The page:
CORPUS CHRISTI, Texas — Earth Day is coming up this month, and the Coastal Bend Bays Foundation hosted their 23rd annual Earth Day-Bay Day at Heritage Park to celebrate.
"This is data, I'm collecting data right now."
That data is being collected by Amie West for her work at the Harte Research Institute. She studies the Corpus Christi Bay and our affects on it. Saturday's "Earth Day-Bay Day" event at Heritage Park revolves around that theme.
"There's so many things that it does for you," said West, "It feeds us, it entertains us, it's like I don't know this whole area's all about these bay systems and it just kind of reverberates through everything."
Her research involves asking people what the bay means to them. She says she's happy with how honest their answers were.
"One of the things that I really love about this is that people are using feeling words, instead of, there are a lot of people saying fishing. But people are using feeling words like peaceful and tranquil—it's interesting."
As for the days activities, the birds of the Coastal Bend were on full display.
Interactive shows in the center of the park gave kids a chance to learn about the birds they don't get to see every day. Like Chance, a rehabilitated owl at the Texas State Aquarium.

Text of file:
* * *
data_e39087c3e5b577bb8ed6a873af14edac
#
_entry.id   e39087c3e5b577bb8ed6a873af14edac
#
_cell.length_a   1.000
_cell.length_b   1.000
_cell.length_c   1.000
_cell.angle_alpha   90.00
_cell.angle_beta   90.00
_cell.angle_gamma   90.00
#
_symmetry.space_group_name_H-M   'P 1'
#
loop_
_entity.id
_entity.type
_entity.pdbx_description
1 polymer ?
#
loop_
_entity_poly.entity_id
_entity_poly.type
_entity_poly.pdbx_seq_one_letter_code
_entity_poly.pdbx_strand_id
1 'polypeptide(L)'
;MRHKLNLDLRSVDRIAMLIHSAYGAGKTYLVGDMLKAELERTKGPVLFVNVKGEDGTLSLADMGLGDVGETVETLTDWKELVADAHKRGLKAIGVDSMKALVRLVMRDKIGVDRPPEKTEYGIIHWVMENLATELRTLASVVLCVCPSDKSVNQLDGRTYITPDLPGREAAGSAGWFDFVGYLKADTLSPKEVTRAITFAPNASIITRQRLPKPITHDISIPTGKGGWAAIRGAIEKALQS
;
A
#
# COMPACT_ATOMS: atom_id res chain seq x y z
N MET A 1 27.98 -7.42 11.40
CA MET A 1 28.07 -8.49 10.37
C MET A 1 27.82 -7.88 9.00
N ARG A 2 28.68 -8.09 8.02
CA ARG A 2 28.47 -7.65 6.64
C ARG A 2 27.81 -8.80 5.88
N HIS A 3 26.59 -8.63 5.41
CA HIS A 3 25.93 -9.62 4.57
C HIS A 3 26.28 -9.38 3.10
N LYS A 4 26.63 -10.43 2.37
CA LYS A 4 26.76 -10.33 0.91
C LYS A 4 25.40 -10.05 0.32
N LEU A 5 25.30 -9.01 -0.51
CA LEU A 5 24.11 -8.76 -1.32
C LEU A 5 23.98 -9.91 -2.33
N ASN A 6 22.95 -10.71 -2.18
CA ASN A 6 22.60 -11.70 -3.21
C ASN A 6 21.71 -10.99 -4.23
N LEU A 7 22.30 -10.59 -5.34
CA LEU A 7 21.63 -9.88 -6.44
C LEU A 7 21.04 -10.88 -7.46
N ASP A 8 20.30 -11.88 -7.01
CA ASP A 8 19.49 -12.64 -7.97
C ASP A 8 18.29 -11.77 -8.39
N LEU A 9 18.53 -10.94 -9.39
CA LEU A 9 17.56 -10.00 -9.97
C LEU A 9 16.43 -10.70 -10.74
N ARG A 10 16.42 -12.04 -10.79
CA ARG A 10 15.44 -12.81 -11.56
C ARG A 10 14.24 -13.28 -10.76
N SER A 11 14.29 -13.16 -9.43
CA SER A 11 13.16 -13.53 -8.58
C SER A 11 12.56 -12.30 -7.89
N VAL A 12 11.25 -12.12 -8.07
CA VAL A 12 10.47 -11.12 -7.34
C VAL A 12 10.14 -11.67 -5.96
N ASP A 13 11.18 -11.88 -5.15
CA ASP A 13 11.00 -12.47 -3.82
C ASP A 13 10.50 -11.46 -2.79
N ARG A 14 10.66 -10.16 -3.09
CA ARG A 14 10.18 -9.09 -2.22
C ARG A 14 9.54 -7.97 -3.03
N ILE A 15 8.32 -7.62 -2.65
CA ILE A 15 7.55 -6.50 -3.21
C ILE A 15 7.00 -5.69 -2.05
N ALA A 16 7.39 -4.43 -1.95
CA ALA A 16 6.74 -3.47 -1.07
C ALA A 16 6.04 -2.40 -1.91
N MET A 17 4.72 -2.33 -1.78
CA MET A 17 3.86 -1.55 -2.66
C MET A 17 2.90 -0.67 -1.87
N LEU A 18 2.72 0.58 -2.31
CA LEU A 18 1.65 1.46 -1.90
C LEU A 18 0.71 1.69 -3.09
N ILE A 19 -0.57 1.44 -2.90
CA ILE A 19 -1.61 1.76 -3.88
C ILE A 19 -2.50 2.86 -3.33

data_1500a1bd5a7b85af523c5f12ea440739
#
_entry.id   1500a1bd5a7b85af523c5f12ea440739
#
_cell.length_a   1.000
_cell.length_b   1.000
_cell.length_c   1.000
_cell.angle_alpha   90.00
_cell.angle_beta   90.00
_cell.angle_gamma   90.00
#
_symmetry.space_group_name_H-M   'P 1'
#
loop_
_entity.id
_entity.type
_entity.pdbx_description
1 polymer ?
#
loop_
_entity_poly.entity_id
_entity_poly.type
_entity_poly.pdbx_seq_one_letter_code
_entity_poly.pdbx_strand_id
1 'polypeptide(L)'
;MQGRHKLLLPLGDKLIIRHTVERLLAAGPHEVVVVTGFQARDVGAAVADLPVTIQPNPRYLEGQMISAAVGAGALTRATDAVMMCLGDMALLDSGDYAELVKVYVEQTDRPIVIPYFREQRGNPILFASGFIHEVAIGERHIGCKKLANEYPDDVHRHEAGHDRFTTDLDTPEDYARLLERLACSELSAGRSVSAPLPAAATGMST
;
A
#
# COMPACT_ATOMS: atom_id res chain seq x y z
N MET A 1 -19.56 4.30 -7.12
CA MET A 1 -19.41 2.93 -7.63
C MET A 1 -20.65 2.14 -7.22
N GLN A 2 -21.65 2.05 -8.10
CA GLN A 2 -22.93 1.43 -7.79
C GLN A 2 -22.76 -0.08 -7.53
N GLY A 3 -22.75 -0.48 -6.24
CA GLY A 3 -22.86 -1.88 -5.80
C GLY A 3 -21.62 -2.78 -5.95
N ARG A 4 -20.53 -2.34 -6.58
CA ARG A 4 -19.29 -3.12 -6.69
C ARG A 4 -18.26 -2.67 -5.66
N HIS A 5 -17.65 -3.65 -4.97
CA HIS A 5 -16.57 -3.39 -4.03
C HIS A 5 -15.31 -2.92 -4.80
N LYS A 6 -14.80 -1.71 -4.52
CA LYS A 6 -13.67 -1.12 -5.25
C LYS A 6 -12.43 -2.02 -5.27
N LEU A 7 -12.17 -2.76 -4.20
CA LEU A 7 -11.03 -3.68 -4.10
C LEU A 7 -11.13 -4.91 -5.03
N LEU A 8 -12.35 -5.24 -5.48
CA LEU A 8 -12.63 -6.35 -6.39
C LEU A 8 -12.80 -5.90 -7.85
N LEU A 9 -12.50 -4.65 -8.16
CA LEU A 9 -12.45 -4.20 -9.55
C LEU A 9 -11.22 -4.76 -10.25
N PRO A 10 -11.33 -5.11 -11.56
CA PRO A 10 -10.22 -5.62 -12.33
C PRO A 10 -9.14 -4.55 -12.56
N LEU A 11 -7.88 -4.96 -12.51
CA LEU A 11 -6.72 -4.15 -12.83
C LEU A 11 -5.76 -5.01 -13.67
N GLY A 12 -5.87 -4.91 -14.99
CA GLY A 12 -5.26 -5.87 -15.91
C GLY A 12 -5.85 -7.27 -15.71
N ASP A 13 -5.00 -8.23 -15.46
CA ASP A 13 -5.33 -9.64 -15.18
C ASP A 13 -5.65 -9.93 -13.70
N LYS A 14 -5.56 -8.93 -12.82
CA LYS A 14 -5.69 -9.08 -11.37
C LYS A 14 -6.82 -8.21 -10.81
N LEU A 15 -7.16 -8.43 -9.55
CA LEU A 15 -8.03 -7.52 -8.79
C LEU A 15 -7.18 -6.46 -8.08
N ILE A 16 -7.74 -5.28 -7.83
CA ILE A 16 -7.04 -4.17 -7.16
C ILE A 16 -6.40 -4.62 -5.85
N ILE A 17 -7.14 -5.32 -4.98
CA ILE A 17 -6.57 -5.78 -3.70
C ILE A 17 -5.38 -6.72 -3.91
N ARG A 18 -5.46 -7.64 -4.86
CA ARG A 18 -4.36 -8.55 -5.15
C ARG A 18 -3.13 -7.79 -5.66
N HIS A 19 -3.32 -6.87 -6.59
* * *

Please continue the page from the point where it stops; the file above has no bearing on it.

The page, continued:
"Chance was found as a fledgling and a good Samaritan brought him in to our rescue center and there he was rehabilitated," said Devika Tijerina of the Texas State Aquarium.
"He does missing part of his left wing but he has been with us for the past almost 6 years now." she told us.
And as everyone got a chance to learn about the animals and efforts to conserve them, wildlife care specialist Giovanna Pena spoke about the importance of the community helping when they can.
"What we do is all for the animals but it's important for the public to know that as well," said Pena. "Everyone should give back and I feel the community has a sense that they're able to help once they bring an animal in."
Since 2018, the Wildlife Rescue Center at the aquarium has seen more than 6,000 patients—most injured by human causes.
Events like today help to raise awareness about what it takes to take care of the ecosystem in the Coastal Bend.
To Pena, that work is more important than ever because, "We are the 'birdiest' city around."
"To see all those birds that are coming through through migration and then have a rescue center that is able to help all those birds and maybe, hopefully get them back out into the world after they've been rehabilitated or find forever homes."
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